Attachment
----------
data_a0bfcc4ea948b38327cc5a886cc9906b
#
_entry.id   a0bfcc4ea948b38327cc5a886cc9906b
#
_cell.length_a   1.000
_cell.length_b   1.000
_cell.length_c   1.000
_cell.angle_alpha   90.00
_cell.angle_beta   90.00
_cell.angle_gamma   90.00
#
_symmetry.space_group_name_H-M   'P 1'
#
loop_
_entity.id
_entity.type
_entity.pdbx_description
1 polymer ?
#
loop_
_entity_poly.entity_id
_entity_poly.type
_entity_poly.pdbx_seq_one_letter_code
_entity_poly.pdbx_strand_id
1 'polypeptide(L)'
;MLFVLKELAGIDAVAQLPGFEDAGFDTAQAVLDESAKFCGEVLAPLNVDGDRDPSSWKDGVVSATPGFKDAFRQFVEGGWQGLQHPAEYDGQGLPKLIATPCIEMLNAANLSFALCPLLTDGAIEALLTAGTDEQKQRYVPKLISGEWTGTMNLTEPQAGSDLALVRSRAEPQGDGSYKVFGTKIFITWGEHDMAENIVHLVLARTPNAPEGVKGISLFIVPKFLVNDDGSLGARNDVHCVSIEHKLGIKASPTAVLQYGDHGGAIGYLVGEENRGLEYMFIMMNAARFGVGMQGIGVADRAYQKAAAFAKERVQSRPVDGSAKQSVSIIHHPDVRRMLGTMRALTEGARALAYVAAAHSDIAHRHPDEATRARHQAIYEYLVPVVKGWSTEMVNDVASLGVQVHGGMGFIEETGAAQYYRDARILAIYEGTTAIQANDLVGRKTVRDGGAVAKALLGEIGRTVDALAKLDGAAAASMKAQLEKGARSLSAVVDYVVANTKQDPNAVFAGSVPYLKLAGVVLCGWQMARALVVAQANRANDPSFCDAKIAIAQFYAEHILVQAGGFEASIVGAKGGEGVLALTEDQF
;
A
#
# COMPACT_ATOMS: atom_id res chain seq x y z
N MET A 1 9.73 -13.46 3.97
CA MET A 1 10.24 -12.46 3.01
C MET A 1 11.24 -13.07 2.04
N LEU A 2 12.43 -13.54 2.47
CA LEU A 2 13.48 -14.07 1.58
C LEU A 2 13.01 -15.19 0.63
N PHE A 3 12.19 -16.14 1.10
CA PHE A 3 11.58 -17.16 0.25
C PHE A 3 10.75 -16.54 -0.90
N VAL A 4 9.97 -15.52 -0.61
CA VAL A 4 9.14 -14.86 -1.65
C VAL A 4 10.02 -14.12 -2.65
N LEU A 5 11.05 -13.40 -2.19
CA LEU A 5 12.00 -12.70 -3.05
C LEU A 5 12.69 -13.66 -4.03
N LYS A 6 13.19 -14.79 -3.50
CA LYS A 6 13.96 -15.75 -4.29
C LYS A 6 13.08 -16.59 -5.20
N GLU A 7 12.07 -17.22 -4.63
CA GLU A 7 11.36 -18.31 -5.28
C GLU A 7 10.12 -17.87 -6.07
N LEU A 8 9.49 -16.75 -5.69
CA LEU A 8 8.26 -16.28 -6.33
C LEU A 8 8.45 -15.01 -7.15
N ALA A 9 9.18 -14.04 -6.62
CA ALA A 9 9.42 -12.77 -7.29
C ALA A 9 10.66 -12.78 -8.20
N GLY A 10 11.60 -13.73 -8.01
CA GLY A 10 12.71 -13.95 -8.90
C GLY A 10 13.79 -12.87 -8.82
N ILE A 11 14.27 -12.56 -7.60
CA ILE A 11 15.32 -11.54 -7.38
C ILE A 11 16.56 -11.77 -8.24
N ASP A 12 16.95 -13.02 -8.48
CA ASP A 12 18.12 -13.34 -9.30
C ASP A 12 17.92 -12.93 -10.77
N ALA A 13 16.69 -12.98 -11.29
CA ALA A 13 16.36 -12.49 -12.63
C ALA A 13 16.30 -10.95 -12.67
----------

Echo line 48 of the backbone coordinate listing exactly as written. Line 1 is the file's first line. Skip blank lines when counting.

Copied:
C LYS A 6 13.08 -16.59 -5.20